In-Depth Interview: Su Cheng Harris-Simpson

Embracing her identity as an entrepreneur, Harris-Simpson shares her new goals and how she formed her woman-owned business

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Su Cheng Harris-Simpson has owned her own business for seven years now, yet for a long time, she shied away from the label “entrepreneur.” Now she’s found a title she’s comfortable with – “social entrepreneur” – because it embraces the larger mission she started her company, SCHS Asia, with: creating social impact and empowering women. In recent years, a great deal of SCHS Asia's work has been toward increasing the prominence of women-owned businesses in the supply chain. The company offers clients event services, representative services for companies wanting to have a presence in the Asian market and diversity programming, with a special focus on women’s empowerment.

Before starting her business, Harris-Simpson honed her skills in project management, event management and fundraising at United Technologies Corporation in China, Boeing and the Capital Club in Beijing.

She’s called Beijing home since 1997, and AmCham China has been a second home of sorts. Harris-Simpson currently co-chairs the Small Business and Entrepreneur Forum, the Golf Programs Committee and the Women’s Professional Committee, which she helped found. She’s served on the board, as well, including two years as Vice Chair in 2002 and 2003. Harris-Simpson also contributed to the AmCham China community by running the American Ball for more than a decade, raising $1.5 million for charity.

Now she’s looking to take her own women-owned business to the next level, and hopes to cross the $1 million mark while staying true to her passions.

How did you start your own business?

I have learned more in my seven years of being an entrepreneur than I have in my entire career as a “corporate” person.

Unlike many others who went into a business with a vision, I didn’t. I was doing projects already and that made it easier to say, “OK, let’s just start.”

(In the beginning,) I was always willing to help – cover my costs, do the work, and that was good enough. But for sustainability for any company, you can’t have that model and survive.

We’ve been blessed and able to, through word of mouth, get business. But now, we are focused on growing the business strategically. Now, we have to be focused. Not necessarily for myself, but for my people. It’s important that as a leader you must think of the welfare and health of the company for its people. That’s the reason for the change in my focus to think more strategically and build a global business. I’m restructuring to be commercially more viable. For example, we’re standing firm to our pricing structure rather than allowing negotiations.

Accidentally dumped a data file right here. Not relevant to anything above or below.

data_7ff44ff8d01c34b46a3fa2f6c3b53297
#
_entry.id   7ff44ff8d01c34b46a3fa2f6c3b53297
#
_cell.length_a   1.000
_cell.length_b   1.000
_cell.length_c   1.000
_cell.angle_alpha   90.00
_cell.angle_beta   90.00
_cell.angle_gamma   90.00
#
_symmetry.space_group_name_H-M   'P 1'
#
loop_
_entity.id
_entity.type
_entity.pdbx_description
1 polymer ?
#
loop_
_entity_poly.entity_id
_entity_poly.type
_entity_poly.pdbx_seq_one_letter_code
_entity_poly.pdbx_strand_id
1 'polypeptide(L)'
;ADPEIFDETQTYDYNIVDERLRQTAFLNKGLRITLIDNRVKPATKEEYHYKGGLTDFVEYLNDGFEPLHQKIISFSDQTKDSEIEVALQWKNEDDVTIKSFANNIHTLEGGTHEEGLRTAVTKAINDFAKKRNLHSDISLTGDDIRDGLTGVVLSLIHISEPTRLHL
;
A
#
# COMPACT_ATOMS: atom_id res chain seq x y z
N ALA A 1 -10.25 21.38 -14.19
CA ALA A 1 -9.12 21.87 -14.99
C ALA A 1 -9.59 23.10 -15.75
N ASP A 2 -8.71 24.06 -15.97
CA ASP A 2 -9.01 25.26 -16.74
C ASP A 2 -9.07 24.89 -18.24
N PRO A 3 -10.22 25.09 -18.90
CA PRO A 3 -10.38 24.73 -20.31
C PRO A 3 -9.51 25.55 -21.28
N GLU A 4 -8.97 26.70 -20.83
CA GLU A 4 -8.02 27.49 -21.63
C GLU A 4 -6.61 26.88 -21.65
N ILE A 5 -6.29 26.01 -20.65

What do you enjoy about owning a business?

When I was working in companies, I was what you call the “intra-preneur” because I always ran my own department and I didn’t like hands-on management. In many ways starting my own business wasn’t difficult. The freedom that comes with it is what I love about it. You can pick and choose your clients based on your specific passions. I’ve been blessed to do so.

As a small business owner, how do you measure success?

The definition of doing very well, by society, is to grow your company from $1 million to $5 million, increase employees from five to 5,000, accumulate wealth. I struggled with that because we did projects, worked with amazing people – but that (idea of success) always bothered me in the back of my mind. Am I not successful because I’m not measuring up?

I came to the conclusion that you can’t define your own success by how other people define it. My definition of success is that I am enjoying what I’m doing. I believe in the projects and people that I work with. I have made an impact in people’s lives and in the community and society. Am I happy with that? Yes. Am I making millions? No.

Why I recently changed my focus (about wanting to grow the business and increase its commercial viability) is because it’s not necessarily about me now – it’s about my community and the people I work with. They put a lot of heart and soul into it. I need to provide them a better future as well. That’s what a good leader would do, to build a good company for them. So that’s why my focus has changed, and I now want to build the company to something bigger.

What sort of goals do you have in mind?

I would like to build our company to be over $1 million. That’s the first step for any company. Throughout our timeline, we’ve been pretty close, but the last few years have been challenging. Now with a change in direction, we hope to achieve that.